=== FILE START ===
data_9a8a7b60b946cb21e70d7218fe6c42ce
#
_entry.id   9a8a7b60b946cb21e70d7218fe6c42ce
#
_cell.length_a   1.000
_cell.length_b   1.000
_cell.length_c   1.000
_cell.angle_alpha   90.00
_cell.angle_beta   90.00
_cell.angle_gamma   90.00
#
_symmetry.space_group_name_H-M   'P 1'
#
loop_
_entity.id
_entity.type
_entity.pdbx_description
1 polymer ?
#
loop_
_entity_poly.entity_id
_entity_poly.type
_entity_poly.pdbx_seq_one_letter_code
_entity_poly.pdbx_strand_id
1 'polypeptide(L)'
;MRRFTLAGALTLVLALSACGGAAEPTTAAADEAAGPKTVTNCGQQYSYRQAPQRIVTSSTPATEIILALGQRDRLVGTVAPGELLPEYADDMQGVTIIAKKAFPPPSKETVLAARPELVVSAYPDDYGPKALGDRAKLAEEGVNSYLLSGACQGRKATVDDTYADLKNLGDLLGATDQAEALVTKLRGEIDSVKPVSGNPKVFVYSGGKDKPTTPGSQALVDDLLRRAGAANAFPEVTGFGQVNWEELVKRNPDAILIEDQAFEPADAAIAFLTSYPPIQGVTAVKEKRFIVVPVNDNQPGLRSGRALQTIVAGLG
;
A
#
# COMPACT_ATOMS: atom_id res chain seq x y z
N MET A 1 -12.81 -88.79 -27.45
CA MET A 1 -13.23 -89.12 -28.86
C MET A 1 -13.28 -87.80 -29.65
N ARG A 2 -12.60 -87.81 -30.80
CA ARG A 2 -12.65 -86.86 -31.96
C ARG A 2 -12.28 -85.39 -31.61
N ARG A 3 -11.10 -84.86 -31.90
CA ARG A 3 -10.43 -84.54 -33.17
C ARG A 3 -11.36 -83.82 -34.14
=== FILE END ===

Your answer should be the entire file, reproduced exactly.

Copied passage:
data_9a8a7b60b946cb21e70d7218fe6c42ce
#
_entry.id   9a8a7b60b946cb21e70d7218fe6c42ce
#
_cell.length_a   1.000
_cell.length_b   1.000
_cell.length_c   1.000
_cell.angle_alpha   90.00
_cell.angle_beta   90.00
_cell.angle_gamma   90.00
#
_symmetry.space_group_name_H-M   'P 1'
#
loop_
_entity.id
_entity.type
_entity.pdbx_description
1 polymer ?
#
loop_
_entity_poly.entity_id
_entity_poly.type
_entity_poly.pdbx_seq_one_letter_code
_entity_poly.pdbx_strand_id
1 'polypeptide(L)'
;MRRFTLAGALTLVLALSACGGAAEPTTAAADEAAGPKTVTNCGQQYSYRQAPQRIVTSSTPATEIILALGQRDRLVGTVAPGELLPEYADDMQGVTIIAKKAFPPPSKETVLAARPELVVSAYPDDYGPKALGDRAKLAEEGVNSYLLSGACQGRKATVDDTYADLKNLGDLLGATDQAEALVTKLRGEIDSVKPVSGNPKVFVYSGGKDKPTTPGSQALVDDLLRRAGAANAFPEVTGFGQVNWEELVKRNPDAILIEDQAFEPADAAIAFLTSYPPIQGVTAVKEKRFIVVPVNDNQPGLRSGRALQTIVAGLG
;
A
#
# COMPACT_ATOMS: atom_id res chain seq x y z
N MET A 1 -12.81 -88.79 -27.45
CA MET A 1 -13.23 -89.12 -28.86
C MET A 1 -13.28 -87.80 -29.65
N ARG A 2 -12.60 -87.81 -30.80
CA ARG A 2 -12.65 -86.86 -31.96
C ARG A 2 -12.28 -85.39 -31.61
N ARG A 3 -11.10 -84.86 -31.90
CA ARG A 3 -10.43 -84.54 -33.17
C ARG A 3 -11.36 -83.82 -34.14